The Cenote Hubiku is semi-open, so when you're inside looking up, you'll see a large hole with sunlight streaming through to illuminate the water below. There are also long vines hanging down from the ground above and the water is very clear. It's difficult to tell just how cavernous it is inside the cenote from a single photo. I tried capturing a panoramic shot on my cell to give you an idea.
Once in the cenote, Christopher jumped in the water first. He said it was refreshing, so I decided to give it a try. I'm pretty sure he stretched the truth just to get me in the water, because cenote water is very cold!! I wimped out long before he did and climbed out.
Christopher's favorite part of the trip was swimming in the cenote, and he stayed in until the guides made him get out. His advice was to float on your back and look up towards the ceiling, because it's very surreal. In case you're wondering, this particular cenote is about 150 feet deep!
Click on any photo to learn more and view it larger.
Although it's difficult to see them in the pictures, Cenote Hubiku is full of tiny black catfish. We saw hundreds of them! They didn't bother us, we didn't bother them, and it was pretty peaceful to watch them swimming all around us.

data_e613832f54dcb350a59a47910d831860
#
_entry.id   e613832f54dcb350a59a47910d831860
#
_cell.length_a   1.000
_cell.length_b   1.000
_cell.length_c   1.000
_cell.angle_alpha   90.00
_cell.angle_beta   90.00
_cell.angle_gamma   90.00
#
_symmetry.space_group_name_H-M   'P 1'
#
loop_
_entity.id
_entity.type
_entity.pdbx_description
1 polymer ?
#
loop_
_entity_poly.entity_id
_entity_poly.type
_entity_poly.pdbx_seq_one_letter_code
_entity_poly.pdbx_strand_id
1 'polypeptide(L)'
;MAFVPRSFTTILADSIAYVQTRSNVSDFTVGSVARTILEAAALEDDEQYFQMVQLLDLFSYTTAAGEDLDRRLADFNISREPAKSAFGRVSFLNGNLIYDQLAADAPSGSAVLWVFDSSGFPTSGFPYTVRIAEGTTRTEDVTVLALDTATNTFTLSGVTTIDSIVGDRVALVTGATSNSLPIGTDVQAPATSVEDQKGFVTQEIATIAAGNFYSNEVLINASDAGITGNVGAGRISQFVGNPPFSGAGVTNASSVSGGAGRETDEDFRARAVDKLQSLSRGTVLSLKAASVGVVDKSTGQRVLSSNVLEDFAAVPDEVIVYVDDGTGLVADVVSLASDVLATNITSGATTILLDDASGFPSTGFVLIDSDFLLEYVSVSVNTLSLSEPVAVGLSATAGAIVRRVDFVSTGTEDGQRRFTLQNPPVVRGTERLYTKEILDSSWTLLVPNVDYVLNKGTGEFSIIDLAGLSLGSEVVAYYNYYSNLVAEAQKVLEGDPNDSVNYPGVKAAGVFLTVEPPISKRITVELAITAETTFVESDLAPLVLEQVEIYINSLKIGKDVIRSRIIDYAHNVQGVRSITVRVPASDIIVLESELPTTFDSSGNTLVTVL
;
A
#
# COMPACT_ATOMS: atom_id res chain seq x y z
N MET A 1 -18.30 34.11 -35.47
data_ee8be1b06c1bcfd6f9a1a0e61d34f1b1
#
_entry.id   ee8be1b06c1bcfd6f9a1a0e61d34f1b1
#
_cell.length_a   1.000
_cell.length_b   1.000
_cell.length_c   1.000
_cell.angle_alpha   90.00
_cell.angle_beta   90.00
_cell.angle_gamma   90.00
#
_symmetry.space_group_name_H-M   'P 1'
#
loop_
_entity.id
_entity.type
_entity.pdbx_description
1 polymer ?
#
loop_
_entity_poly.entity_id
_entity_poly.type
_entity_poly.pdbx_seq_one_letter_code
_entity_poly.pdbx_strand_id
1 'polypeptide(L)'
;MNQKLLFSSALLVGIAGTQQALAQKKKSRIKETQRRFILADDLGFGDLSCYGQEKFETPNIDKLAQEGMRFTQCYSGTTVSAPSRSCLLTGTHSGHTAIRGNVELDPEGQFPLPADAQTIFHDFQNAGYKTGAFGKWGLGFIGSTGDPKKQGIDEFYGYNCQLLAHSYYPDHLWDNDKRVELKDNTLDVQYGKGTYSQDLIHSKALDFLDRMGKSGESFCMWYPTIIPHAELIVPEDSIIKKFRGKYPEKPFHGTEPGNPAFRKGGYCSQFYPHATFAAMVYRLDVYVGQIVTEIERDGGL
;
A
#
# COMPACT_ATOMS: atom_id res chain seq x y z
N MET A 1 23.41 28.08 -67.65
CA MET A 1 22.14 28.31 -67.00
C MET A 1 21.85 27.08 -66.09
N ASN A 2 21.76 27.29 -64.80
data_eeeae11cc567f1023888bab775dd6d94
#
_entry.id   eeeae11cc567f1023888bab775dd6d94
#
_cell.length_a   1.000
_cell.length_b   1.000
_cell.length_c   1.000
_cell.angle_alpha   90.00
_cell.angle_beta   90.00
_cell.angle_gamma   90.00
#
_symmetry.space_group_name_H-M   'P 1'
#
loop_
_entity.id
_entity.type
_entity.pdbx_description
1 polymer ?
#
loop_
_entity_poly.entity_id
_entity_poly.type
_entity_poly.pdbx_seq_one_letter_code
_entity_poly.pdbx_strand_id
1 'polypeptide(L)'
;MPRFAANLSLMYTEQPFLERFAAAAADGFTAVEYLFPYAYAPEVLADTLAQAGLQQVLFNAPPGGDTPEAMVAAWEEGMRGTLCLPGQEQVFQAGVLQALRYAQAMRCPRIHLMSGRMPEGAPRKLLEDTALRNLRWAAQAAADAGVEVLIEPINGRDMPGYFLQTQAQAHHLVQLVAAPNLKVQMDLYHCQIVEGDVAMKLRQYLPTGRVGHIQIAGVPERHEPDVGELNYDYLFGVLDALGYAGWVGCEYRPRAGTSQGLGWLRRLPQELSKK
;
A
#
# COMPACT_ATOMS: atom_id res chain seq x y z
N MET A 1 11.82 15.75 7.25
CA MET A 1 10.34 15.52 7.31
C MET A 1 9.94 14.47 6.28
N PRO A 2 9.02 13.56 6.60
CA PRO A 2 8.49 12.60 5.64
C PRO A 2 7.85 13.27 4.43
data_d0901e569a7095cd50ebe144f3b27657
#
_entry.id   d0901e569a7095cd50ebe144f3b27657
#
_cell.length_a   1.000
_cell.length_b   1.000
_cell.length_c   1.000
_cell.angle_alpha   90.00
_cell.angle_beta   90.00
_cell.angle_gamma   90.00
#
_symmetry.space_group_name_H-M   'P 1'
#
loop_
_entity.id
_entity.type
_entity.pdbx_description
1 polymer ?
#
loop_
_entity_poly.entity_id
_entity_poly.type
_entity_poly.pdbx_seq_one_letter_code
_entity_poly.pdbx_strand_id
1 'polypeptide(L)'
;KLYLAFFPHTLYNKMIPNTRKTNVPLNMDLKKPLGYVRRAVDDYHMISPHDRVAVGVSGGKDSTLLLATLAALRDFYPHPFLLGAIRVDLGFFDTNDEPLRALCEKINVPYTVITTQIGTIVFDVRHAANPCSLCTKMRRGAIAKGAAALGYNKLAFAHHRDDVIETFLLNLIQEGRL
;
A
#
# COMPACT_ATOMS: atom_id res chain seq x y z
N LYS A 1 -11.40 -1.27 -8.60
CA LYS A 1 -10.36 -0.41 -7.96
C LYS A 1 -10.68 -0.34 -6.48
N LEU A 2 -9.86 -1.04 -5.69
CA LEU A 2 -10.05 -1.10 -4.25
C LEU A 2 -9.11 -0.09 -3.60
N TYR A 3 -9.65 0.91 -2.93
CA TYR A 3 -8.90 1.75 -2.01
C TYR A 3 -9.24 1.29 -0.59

Tequila Souvenirs from the Trip
Once we finished our swim and headed back to our bus, we discovered we'd picked up additional passengers. They came bearing tequila from the museum and received a hearty welcome from our entire tour group! They proceeded to pour samples of flavored tequila and passed them out to everyone — even the teenagers.
Next they produced bottles of tequila personalized with the photo they'd taken of us when we arrived on site. Well played, tequila marketing team; well played. Of course we purchased one.
Christopher planned to take our personalized bottle home as a souvenir, but a crafty TSA agent had alternate plans. Unfortunately, he confiscated it at the airport. Somewhere in Mexico there's a drunk TSA agent, and I'd like to imagine him toasting us as he drank.
Advance Planning for Your Trip
You can save money by booking your reservations prior to your trip, which I definitely recommend.
You can read more about our trip to Cancun here, including the fun times we had rescuing baby sea turtles. Have you visited a cenote before or do you plan to in the near future? Please comment below if you have questions or want to share your experience and advice with others. Happy travels!